Sea level and its change has been measured for more than a century. Especially, for nations with long coastlines and important coastal industry observations of tides, extremes, and long-term changes have strong economic impacts.
Today, the observed sea level rise (SLR) is largely associated with climate related changes. To find the patterns and fingerprints of those changes, different monitoring techniques have been developed. Some of them are local, e.g. tide gauges, others are global, e.g., radar altimetry. In many areas, the slow long-term rise in sea level is superimposed by artificial and sometimes natural changes, which might have much higher rates in relative sea level rise. Reasons for that are e.g., groundwater, gas or oil extraction in near-shore areas or changes in the coastal habitat.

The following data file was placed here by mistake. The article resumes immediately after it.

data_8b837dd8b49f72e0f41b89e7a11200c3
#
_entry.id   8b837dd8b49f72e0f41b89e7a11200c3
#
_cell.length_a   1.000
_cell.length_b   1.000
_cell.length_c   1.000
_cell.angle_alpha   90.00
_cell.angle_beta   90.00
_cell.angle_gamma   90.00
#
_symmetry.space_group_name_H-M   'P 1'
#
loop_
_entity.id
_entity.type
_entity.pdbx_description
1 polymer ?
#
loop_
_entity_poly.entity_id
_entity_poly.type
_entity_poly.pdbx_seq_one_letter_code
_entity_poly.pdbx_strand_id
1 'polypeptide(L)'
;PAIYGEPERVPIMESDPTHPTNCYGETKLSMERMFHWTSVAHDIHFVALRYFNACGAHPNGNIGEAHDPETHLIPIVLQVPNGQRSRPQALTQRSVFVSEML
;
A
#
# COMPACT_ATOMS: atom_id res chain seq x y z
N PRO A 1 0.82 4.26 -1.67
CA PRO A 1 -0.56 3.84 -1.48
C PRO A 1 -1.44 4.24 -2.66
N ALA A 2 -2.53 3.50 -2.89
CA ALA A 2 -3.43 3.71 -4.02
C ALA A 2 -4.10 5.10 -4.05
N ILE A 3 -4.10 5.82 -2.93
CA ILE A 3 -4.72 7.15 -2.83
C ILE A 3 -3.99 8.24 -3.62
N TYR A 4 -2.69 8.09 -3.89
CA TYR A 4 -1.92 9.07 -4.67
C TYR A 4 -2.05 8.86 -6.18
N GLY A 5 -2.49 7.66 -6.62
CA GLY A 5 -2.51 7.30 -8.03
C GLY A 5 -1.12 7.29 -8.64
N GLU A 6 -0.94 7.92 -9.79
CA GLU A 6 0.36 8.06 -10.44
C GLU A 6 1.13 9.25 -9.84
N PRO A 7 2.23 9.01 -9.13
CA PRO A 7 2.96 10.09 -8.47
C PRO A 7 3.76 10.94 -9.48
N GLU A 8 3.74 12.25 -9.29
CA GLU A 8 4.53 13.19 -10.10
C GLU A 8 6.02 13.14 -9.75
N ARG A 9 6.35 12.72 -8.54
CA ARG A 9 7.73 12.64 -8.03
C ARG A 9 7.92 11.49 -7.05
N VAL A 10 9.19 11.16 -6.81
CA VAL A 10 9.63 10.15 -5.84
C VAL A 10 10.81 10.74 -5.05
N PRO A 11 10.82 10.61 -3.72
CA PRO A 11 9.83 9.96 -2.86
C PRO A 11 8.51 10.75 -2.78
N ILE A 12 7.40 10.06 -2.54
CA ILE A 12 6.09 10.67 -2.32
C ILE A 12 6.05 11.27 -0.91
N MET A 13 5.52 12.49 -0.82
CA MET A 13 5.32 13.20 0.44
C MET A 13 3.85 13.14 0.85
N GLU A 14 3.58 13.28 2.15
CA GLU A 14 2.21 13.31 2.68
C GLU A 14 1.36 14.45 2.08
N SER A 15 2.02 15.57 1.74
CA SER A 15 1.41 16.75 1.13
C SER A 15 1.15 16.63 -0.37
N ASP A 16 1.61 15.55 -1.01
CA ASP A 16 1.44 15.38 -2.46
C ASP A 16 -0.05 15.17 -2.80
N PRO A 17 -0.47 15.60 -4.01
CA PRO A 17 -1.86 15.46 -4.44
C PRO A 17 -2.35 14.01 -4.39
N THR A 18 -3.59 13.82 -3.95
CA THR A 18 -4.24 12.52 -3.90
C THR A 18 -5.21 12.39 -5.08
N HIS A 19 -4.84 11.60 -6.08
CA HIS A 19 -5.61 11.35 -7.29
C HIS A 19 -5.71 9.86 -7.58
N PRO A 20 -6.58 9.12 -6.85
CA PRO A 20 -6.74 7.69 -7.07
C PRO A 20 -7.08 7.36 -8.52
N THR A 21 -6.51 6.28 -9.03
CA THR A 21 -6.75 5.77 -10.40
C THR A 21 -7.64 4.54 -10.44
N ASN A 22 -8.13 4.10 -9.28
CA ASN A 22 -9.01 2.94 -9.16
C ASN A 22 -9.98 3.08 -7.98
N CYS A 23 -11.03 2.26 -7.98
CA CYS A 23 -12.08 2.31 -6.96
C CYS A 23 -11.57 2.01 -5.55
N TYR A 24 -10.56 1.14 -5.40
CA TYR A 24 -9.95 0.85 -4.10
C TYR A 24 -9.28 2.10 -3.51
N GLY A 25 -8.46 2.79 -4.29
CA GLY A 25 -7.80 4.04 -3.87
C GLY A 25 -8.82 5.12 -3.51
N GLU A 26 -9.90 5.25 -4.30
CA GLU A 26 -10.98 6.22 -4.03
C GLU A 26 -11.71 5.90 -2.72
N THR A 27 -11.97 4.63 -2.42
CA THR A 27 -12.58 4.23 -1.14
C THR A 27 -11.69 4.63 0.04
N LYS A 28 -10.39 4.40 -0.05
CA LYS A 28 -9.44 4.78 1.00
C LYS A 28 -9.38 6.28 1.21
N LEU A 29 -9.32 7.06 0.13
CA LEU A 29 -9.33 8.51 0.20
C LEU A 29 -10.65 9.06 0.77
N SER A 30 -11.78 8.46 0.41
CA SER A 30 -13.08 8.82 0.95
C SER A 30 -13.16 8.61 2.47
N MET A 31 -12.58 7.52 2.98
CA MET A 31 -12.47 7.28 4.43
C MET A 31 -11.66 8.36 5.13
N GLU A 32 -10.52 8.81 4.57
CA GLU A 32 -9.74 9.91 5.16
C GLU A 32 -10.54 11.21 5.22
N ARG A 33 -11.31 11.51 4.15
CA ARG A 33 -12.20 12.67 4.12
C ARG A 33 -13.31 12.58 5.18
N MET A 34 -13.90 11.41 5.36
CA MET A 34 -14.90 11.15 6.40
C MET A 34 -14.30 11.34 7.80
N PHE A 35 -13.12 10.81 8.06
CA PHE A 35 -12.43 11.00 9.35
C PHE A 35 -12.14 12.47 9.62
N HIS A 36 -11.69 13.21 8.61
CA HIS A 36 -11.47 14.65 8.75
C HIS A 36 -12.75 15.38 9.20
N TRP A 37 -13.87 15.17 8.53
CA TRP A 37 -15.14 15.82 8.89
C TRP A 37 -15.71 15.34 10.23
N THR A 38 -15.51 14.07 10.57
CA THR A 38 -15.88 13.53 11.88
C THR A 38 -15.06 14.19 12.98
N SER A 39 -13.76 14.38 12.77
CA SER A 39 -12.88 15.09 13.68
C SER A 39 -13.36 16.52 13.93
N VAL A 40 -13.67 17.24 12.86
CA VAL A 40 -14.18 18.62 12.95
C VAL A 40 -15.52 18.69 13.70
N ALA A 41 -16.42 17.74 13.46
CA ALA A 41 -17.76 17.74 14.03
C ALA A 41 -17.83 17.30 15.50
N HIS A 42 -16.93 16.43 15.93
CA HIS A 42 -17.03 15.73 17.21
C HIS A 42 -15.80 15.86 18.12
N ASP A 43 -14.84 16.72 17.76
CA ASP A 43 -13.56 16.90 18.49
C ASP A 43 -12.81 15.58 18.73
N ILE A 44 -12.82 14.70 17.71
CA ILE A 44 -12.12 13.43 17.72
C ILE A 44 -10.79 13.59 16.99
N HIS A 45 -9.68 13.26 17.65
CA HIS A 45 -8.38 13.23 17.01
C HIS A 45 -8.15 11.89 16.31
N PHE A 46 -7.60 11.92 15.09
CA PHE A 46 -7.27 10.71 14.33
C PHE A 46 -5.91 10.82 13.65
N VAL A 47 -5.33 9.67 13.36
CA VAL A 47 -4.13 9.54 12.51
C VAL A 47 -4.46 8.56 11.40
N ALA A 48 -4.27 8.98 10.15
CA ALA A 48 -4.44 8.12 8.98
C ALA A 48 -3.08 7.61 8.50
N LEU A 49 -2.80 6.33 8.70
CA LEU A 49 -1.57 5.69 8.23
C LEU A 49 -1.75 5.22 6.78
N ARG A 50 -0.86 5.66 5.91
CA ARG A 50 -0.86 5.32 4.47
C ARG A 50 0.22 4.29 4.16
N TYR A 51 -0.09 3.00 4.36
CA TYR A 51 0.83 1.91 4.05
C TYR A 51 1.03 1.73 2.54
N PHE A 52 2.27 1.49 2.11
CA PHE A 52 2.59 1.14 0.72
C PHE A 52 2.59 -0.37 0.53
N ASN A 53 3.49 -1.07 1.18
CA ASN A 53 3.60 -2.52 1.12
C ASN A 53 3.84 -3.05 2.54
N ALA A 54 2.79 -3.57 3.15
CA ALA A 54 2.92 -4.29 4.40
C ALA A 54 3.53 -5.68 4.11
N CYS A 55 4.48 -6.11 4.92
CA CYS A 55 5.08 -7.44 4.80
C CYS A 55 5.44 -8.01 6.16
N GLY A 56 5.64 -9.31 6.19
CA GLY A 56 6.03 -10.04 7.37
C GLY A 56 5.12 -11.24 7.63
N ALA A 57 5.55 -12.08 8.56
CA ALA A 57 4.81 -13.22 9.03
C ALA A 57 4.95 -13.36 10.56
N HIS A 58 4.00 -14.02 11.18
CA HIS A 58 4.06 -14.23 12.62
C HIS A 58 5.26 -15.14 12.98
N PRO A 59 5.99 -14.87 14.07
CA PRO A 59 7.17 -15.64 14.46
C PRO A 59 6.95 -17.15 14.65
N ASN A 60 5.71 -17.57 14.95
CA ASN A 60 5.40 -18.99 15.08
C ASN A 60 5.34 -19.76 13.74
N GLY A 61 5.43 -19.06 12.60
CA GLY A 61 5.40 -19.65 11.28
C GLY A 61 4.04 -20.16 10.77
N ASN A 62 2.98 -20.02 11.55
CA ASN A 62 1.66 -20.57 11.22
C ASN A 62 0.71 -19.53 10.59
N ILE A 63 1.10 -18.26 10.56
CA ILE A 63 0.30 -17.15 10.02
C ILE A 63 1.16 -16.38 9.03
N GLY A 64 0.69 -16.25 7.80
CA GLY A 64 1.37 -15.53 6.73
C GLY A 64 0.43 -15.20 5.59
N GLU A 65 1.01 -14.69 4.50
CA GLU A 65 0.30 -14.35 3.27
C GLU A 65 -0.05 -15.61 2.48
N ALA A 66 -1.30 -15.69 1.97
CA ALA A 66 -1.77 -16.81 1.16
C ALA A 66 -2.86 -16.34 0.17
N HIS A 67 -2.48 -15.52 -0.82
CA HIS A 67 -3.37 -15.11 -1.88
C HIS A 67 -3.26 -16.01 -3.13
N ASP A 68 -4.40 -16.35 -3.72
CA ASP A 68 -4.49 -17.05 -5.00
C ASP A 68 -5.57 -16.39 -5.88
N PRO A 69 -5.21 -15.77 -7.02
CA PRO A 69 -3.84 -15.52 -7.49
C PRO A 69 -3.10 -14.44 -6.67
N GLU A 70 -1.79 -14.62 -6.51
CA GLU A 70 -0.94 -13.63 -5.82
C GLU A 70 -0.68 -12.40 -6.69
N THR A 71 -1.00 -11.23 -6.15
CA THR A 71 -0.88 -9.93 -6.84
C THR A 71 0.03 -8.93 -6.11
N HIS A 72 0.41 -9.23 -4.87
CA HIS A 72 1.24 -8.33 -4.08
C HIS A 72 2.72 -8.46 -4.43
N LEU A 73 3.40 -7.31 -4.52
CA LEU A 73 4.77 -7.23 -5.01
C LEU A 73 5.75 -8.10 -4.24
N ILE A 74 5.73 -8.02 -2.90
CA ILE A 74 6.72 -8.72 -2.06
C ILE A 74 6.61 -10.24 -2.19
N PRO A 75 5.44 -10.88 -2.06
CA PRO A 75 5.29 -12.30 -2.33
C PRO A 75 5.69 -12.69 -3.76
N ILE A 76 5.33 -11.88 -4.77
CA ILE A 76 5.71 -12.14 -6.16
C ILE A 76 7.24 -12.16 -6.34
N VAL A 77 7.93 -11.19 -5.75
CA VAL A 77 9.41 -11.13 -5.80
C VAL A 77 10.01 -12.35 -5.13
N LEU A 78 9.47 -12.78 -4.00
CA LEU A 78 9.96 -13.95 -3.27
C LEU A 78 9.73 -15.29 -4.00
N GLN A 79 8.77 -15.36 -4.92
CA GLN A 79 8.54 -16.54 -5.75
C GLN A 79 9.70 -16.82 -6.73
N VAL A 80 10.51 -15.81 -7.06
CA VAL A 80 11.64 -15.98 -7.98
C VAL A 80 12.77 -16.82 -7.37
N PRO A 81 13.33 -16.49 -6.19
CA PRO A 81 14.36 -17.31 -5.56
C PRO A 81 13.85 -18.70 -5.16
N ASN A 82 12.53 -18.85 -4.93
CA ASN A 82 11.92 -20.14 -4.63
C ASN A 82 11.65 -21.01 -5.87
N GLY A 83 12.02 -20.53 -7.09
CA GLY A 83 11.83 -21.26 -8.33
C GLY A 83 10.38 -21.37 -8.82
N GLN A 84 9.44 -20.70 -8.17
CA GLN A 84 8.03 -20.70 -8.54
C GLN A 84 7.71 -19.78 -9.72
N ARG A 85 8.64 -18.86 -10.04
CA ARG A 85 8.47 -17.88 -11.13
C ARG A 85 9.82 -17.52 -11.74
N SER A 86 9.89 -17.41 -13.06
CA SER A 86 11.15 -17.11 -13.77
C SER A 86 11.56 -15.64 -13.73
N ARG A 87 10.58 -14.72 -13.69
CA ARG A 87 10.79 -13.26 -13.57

GGOS and it’s services contribute in many ways to the monitoring of the sea level. This ranges from tide gauge observations, estimation of gravity changes, GNSS control of tide gauges or the maintenance of the International Reference Frame.
Theme 3 of GGOS establishes a platform and will be a forum to researchers and authorities for estimating and predicting global and local sea level changes in a 10- to 30-year time horizon.
Global Mean Sea Level (middle, vertical scale exaggerated) and some supporting methods